You can trim bruised fruit/veg, but better to discard moldy stuff. Sometimes mold penetrates into the whole thing.

Better safe than sorry.
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Old 04-25-2017, 12:08 PM   #7
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USDA recommends discarding soft vegetables and fruits with mold (chart at the bottom of the page).

https://www.fsis.usda.gov/wps/portal...rous_/CT_Index
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Old 04-26-2017, 12:39 AM   #8
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Thanks for the replies and links! I'll read all about it tonight and hopefully feel more confident and ready to cook and can tomorrow.
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Old 04-26-2017, 06:46 AM   #9
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Quote:
Originally Posted by BunnyTime View Post
Thanks for the replies and links! I'll read all about it tonight and hopefully feel more confident and ready to cook and can tomorrow.
Just checking Do you have a pressure canner? Not a pressure cooker - a pressure canner. They're different and you can't use a pressure cooker to can low-acid foods.
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Old 04-26-2017, 12:05 PM   #10
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I do have a pressure canner. It is an All American 15 1/2 Quart Pressure Cooker Canner.

But in reading all the links I am thinking that canning isn't for me. I wanted to be able to throw what I have into a soup and can it up, but it looks like I would have to follow a recipe precisely as written. That would put me in a position of having to buy more stuff to make the recipes perfect, and then have leftover veg that I wanted to go in but now can't use... It is just all a lot more exacting than I expected. I also hoped to can the vegetable broth I make from scraps I save in the freezer, but looks like that is also right out!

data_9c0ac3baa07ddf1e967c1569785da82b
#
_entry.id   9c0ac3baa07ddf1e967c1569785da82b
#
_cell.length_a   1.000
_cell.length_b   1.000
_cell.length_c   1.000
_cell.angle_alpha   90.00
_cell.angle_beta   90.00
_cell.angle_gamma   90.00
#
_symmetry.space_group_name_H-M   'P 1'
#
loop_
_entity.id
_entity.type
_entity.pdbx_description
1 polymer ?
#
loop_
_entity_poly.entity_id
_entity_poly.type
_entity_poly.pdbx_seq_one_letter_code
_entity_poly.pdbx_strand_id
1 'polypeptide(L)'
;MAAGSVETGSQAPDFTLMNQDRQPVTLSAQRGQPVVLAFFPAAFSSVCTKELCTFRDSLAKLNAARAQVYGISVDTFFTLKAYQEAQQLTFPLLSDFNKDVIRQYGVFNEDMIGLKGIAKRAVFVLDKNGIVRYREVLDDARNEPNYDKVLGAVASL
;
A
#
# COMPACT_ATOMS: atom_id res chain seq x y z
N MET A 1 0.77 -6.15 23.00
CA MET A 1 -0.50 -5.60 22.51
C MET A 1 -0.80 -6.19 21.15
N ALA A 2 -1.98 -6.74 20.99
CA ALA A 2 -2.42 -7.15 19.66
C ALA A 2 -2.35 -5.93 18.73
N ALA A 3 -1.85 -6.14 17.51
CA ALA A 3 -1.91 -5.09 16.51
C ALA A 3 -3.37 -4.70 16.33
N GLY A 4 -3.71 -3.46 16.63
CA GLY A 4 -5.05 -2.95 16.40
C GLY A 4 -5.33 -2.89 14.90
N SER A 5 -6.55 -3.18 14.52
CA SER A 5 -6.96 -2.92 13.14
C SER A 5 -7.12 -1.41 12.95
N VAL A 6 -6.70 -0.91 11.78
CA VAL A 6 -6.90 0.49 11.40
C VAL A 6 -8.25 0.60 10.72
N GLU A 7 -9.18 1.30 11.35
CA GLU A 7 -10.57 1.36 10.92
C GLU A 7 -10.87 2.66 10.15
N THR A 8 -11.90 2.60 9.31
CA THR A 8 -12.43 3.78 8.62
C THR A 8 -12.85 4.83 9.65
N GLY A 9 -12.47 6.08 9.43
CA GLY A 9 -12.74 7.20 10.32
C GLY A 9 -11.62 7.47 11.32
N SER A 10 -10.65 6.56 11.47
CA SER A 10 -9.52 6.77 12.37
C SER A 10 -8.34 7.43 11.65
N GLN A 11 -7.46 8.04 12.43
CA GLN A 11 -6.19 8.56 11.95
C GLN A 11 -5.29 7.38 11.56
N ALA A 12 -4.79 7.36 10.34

Live and learn, but I should have learned more before I bought the canner! I guess what I really need is an extra freezer. I thank you all so much for your time and your wonderful links. I make jelly, so the links are still super useful!
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Old 04-27-2017, 04:26 PM   #11
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Ok, I have been in a canning spiral these last few days. How did y'all learn to can and not always feel afraid of poisoning your loved ones? I can't find any in-person classes, only online tutorials. Those are helpful, but not enough to give me confidence to tackle it all on my own. It is all very intimidating.
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Old 04-27-2017, 06:44 PM   #12
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I have only done boiling water bath canning and quick pickles. I suggest you start small and become familiar and comfortable with the process before moving on to pressure canning.

I love this site for the types of canning I do: www.foodinjars.com

I have two of her books. Her second one is all about making small batches of canned and otherwise preserved foods, so you don't have to start with 15 pounds of tomatoes, for example: https://www.amazon.com/Preserving-Pi.../dp/0762449683

Also, your local Cooperative Extension office might offer canning classes.